Family with Antiguan roots performs classical music to local youth

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The UK-based Kanneh-Mason siblings, aged seven to 20, have expressed their excitement for the opportunity to perform classical music for Antiguan and Barbudan youth this week, under the theme ‘Playing to Inspire’.
The group, which displayed their skills to Barbudan students over the weekend, also serenaded children from a number of primary and secondary schools around St John’s, yesterday, at the Methodist Church Hall.
Today, they are scheduled to perform at Cabinet, Island Academy and St Anthony’s Secondary School.
The group will entertain primary and secondary school children from rural schools, tomorrow, at All Saints Anglican Church, and will perform for the boys of St Joseph’s Academy at Holy Family Cathedral on Friday.
“I think in Antigua that’s probably not the main music that people would go for and so they wouldn’t expect children like us to be playing. I think there’s something special about seeing someone doing something exciting when they are near to your age,” said 17-year-old Sheku, adding that the group aims to change the local perception of classical music.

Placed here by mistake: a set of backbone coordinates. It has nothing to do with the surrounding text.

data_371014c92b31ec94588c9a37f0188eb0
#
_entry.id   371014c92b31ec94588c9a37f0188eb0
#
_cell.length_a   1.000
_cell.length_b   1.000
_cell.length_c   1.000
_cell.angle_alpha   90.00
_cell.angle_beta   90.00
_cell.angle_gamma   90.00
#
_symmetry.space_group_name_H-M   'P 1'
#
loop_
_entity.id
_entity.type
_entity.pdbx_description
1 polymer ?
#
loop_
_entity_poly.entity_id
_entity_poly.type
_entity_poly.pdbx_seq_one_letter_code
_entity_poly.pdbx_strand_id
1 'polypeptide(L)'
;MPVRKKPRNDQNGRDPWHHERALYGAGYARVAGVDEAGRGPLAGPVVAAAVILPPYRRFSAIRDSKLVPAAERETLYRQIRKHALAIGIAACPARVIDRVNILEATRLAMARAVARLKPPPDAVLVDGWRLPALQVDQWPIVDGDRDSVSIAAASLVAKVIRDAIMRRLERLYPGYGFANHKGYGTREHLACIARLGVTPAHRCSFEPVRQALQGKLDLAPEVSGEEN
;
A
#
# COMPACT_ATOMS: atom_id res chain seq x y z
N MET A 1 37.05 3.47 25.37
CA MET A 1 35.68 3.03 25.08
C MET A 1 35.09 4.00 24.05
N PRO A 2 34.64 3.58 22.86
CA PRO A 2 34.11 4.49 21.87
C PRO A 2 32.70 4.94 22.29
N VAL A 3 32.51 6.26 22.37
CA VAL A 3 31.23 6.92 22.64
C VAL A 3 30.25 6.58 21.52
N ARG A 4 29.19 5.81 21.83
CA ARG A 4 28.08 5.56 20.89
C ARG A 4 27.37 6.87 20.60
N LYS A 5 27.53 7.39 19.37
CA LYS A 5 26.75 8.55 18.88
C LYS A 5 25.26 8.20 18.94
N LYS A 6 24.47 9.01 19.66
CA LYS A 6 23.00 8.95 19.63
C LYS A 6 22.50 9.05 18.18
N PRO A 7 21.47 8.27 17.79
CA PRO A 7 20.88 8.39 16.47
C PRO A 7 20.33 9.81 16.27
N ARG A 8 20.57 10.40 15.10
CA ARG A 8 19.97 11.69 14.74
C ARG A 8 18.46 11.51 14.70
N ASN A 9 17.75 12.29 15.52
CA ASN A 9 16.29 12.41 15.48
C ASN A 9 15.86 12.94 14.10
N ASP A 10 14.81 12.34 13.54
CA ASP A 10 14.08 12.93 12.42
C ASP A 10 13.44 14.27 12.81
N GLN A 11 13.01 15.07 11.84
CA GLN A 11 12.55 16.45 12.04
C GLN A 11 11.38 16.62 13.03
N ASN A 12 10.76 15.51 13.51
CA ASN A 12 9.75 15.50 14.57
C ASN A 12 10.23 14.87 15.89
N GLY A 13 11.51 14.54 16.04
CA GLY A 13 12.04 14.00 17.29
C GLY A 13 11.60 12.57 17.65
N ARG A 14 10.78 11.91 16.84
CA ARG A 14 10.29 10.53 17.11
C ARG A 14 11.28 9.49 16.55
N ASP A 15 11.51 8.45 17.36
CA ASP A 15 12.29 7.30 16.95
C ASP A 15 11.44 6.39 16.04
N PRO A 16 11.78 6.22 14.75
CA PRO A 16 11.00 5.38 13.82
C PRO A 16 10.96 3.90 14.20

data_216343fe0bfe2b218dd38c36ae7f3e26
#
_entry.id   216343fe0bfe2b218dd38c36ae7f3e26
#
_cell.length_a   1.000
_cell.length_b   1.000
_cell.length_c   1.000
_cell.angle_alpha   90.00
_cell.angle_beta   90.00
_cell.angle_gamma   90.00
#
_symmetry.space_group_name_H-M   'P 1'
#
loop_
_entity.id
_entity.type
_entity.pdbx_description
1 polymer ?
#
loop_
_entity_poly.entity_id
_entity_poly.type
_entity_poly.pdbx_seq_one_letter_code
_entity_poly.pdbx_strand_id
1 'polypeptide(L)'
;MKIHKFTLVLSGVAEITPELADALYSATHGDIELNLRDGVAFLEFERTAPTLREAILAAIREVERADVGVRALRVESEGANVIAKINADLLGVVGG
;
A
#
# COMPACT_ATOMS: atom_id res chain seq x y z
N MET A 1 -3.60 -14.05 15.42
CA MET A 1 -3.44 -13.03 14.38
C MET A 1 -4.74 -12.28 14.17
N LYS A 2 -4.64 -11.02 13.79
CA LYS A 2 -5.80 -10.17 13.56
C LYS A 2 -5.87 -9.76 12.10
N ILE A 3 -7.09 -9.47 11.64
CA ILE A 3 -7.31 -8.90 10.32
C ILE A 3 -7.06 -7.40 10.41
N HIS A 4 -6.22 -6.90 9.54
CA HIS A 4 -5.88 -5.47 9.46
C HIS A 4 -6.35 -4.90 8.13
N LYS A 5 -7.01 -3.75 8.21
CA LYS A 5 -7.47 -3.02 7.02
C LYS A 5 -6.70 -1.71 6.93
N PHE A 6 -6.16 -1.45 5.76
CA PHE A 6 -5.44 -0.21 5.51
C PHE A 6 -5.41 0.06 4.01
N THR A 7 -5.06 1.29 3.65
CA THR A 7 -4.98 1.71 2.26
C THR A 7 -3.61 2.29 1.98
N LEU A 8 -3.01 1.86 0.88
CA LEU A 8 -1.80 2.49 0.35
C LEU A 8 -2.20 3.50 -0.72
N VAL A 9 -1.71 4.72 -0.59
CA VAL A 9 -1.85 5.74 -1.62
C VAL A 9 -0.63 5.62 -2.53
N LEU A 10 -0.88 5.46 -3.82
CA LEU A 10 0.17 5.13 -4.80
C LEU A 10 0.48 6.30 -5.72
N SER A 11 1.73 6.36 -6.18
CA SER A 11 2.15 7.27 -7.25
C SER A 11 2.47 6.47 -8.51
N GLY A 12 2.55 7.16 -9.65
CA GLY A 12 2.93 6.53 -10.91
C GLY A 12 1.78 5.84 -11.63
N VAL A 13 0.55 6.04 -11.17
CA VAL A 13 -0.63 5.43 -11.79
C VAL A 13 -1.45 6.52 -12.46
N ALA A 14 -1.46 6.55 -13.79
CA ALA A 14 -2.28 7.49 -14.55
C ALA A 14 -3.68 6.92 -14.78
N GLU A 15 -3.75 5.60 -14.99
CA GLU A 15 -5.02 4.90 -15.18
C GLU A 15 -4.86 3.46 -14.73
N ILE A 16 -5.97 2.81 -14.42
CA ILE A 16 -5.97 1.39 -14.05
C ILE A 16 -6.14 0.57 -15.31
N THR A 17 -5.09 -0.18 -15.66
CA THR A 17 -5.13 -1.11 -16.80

The seven children of Antiguan Stuart Mason and Kadiatu — Sierra-Leonean and Welsh national — are award-winning classical musicians. Sheku, a cellist who recently signed a recording contract with Decca Classics, was the first black musician to win the 2016 BBC Young Musician’s Award.
He said that his brother Braimah and sisters Isata, Konya, Jeneba, Aminata and Mariatu grew up with classical music playing throughout their home.
Both parents played classical music as children, with mom Kadiatu being their first teacher.
The talented brothers and sisters also appeared on Britain’s Got Talent and were deemed ‘The Most Talented Family in the World’ by well-known judge, Simon Cowell.
During an OBSERVER media interview, eldest daughter Isata said: “I think what is most interesting for all of us is the fact that we come from Antigua; all of us children are half-Antiguan, so it’s in our blood.”
(More in today’s Daily Observer)

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